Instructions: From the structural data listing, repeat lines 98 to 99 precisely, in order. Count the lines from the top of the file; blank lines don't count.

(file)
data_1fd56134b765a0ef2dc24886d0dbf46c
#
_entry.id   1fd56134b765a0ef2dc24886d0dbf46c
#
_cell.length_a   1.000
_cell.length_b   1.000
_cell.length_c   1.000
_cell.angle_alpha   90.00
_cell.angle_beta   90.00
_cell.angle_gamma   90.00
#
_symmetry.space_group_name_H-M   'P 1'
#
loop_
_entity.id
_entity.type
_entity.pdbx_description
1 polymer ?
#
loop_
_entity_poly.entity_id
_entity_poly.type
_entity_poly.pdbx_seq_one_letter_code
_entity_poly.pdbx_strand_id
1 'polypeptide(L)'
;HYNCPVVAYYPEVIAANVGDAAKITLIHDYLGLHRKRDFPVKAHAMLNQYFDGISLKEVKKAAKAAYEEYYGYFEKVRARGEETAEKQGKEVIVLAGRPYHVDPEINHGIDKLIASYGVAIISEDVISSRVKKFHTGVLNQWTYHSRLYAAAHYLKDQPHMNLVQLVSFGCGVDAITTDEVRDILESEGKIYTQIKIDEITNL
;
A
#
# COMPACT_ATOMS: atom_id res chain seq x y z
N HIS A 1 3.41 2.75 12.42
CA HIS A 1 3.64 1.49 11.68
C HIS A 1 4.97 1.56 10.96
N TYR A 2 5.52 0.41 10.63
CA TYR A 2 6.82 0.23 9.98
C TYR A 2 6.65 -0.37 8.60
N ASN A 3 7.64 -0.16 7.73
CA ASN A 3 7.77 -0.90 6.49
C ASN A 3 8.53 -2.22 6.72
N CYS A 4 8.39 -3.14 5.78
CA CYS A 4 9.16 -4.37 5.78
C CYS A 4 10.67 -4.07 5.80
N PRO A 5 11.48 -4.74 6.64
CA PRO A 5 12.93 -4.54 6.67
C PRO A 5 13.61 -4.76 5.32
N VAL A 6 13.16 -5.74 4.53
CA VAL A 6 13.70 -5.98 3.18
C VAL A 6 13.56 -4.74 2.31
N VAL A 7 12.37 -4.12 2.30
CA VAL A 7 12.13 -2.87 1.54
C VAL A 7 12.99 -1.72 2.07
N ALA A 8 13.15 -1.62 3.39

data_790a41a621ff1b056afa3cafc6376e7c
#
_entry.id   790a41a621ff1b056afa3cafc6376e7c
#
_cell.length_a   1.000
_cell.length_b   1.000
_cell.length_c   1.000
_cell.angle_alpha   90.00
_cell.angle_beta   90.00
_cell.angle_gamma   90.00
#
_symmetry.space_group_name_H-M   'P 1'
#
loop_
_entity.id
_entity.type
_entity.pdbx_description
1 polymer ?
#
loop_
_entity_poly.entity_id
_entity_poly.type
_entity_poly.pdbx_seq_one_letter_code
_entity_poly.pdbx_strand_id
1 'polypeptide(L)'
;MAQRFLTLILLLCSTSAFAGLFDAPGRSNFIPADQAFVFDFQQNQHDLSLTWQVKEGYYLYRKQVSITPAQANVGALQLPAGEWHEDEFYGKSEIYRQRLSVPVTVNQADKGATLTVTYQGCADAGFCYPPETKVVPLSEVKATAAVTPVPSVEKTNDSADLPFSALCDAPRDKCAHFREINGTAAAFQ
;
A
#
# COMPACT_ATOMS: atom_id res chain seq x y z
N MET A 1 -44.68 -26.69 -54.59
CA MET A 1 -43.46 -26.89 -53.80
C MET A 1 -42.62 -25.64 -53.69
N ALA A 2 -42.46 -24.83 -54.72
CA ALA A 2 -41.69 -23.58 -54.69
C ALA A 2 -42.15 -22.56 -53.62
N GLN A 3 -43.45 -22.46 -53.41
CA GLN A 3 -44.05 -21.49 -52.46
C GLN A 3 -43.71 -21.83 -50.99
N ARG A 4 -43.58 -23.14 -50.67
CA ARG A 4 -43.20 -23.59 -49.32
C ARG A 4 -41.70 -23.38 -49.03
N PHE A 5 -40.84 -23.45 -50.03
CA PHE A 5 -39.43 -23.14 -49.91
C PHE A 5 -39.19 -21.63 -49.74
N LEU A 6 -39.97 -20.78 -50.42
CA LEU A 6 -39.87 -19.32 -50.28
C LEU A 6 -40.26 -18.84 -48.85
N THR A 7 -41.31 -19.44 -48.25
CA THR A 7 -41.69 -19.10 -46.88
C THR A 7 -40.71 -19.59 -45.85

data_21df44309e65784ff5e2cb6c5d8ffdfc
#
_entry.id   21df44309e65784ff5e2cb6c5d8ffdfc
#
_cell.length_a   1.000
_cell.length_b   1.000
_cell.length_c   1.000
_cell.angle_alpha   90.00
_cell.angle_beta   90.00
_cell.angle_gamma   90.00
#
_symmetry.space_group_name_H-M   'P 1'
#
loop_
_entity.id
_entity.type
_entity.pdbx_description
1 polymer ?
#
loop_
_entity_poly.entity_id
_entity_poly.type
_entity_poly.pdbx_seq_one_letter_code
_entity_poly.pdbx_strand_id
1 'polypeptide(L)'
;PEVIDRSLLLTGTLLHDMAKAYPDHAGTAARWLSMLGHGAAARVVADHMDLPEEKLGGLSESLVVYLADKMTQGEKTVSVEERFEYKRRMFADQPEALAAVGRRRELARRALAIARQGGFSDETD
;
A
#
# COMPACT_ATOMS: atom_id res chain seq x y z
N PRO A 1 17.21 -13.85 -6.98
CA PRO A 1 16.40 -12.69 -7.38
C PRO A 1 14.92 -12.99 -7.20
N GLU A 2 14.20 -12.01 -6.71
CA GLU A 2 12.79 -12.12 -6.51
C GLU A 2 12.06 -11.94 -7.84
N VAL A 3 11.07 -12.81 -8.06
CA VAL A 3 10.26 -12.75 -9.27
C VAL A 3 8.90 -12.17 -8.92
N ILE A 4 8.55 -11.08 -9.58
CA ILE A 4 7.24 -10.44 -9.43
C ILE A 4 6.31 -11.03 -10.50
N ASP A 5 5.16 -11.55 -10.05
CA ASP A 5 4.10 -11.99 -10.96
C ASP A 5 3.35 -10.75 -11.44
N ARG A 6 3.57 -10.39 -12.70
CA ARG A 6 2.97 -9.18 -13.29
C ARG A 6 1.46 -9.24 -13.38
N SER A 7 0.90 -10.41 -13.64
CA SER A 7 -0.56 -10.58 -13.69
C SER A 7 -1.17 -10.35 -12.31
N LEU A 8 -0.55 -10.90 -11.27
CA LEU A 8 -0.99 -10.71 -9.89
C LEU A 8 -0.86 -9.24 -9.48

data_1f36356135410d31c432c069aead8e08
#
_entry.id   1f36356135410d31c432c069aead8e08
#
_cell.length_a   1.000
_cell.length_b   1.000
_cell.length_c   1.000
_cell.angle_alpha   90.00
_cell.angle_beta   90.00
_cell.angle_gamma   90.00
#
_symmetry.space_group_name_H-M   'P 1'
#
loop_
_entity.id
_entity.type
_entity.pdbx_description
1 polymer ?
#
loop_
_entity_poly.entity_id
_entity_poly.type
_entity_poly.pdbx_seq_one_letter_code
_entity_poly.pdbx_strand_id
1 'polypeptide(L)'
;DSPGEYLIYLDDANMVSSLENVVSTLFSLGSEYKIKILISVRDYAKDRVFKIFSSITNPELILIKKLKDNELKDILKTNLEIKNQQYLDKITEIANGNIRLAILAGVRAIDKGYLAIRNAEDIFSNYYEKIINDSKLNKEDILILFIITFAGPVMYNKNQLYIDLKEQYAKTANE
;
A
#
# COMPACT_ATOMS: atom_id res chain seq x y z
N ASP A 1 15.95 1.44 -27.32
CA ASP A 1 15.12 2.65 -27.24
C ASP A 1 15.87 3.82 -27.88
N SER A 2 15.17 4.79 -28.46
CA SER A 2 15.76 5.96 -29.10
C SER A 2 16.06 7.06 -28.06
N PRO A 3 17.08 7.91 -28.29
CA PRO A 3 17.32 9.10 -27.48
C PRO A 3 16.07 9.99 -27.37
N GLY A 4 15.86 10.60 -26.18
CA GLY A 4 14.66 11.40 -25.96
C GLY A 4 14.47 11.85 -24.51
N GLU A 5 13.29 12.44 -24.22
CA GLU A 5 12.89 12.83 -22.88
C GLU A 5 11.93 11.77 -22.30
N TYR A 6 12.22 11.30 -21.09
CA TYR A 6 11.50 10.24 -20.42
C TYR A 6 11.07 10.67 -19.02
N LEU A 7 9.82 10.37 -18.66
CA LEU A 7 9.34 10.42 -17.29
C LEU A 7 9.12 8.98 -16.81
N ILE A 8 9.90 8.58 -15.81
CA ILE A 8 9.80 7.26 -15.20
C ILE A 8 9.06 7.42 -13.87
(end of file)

N LEU A 6 -39.97 -20.78 -50.42
CA LEU A 6 -39.87 -19.32 -50.28